Like a Stock Market, Tyler Johnson's Trend is Upward

Following his first full professional season in 2018, Tyler Johnson established himself as a major player in the White Sox system. The right-handed relief pitcher dominated in a combined stint with low-A Kannapolis and advanced-A Winston-Salem, accumulating a 0.88 WHIP in 58 innings with 89 strikeouts and only 16 walks. His innings total increased by 32.1 from the year prior and managed to allow three fewer free passes.

Due to Johnson’s success, the White Sox planned to begin the 23-year-old in double-A Birmingham. Our profile even suggested that, if all went well, the 2017 5th round draft pick had the potential to debut in late 2019.

However, an unfortunately timed lat injury in April forced Johnson to miss the early part of this season. His time table changed. Instead of starting his second full season as a Baron, he was forced to make his 2019 debut in the Arizona League on a June 17 rehab assignment.

“It was one of the hardest things I’ve had to do, to be frank with you,” Johnson said to FutureSox, as it pertains to being forced to sit out.

After about a week’s worth of time in Arizona, Johnson found himself in familiar territory with Winston-Salem on June 25. He picked up right where he left off, allowing just two earned runs, striking out 20 and walking only four in 13 total innings. The White Sox assigned him to Birmingham on July 22 and Johnson was back on track.

“To go from day zero to double-A baseball and you want to do it as fast as possible, it took a lot of effort and a lot of focus,” Johnson said. “I’m happy to finally be here. Just comin’ back from a lat injury – I’m proud of myself for doing what I’ve done so far and hopefully the trend continues.”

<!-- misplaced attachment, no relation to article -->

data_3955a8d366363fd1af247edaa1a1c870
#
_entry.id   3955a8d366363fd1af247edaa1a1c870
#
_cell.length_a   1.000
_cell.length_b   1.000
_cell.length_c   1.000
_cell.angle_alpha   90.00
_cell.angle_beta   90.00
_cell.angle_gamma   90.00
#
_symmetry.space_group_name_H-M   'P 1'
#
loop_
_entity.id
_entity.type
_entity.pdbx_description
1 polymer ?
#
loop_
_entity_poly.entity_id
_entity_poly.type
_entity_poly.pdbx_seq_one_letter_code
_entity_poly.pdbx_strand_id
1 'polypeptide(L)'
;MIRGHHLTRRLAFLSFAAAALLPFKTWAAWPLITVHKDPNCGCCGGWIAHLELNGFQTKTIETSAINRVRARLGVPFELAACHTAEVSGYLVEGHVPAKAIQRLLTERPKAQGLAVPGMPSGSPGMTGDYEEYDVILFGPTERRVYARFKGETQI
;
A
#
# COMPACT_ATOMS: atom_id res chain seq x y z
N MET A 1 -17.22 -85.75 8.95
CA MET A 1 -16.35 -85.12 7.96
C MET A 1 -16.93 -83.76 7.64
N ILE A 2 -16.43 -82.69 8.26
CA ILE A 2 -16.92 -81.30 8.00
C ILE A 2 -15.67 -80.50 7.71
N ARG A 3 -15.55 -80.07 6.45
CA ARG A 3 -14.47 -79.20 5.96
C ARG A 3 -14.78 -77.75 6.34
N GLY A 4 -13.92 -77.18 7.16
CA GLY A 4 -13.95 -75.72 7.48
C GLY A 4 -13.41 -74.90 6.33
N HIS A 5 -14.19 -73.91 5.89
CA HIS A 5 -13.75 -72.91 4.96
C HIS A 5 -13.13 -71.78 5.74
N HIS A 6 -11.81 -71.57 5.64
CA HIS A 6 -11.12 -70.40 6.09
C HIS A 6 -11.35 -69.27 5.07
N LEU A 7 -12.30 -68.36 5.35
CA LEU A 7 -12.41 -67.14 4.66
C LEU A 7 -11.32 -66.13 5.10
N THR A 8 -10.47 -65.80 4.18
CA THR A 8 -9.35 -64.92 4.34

Tyler Johnson working in Kannapolis 2018

Lat injuries can be tricky and sometimes linger with certain individuals. From a health standpoint, it sounds like Johnson is A-OK.

“I feel 100 percent,” he said. “I don’t really get sore anymore after throwing. Of course, you have some pitching soreness, which is an everyday kind of thing, but in terms of my lat and everything else, I’m good to go. Now it’s just getting the muscle memory back of throwing again and everything else is pretty much mechanical from here on out.”

Johnson’s focus has shifted from getting healthy to getting results. Double-A is unfamiliar territory. Pitching at the highest level of his professional career will offer new challenges, but the right-hander understands it’s part of the learning experience.

“I’m excited to learn the style of play,” Johnson said. “The strike zone gets smaller as the hitters get more discipline and my stuff is going to have to get better and I’m excited to see where that takes me.”

In his Birmingham debut, he allowed a run on a hit and two walks in a third of an inning on July 22. Johnson followed with his longest performance of the season and struck out half the batters he faced in a perfect 2.2 innings.

Among his nine appearances as a Baron through August 23, Johnson was roughed up one other time outside of his debut. Relieving Mauricio Cabrera with two outs in the eighth inning on August 11, Johnson faced six Montgomery Biscuit hitters and it went as follows: walk, home run, walk, home run, single, strikeout.

Outside of the aforementioned bad outing, Johnson has allowed three earned runs over 12 innings (2.25 ERA) along with 15 strikeouts and four walks. Blips are allowed, although it’s preferred they don’t become a trend. There is more success than failure in his first experience in Birmingham and that plays to the philosophy Johnson adopted early this year.

“I’ve learned in spring training that I’m a big guy about trending upwards,” he said. “It’s like a stock market. You might go down a little bit, but as long as you trend up, you’re on your way. I made my debut and it didn’t go as well as I had hoped, so that factor was a little disappointing to me, but to be here and have my footprint in double-A is something that I can be proud of. It’s just a giant trend upwards. You take the bad and try to turn it into something twice as good.”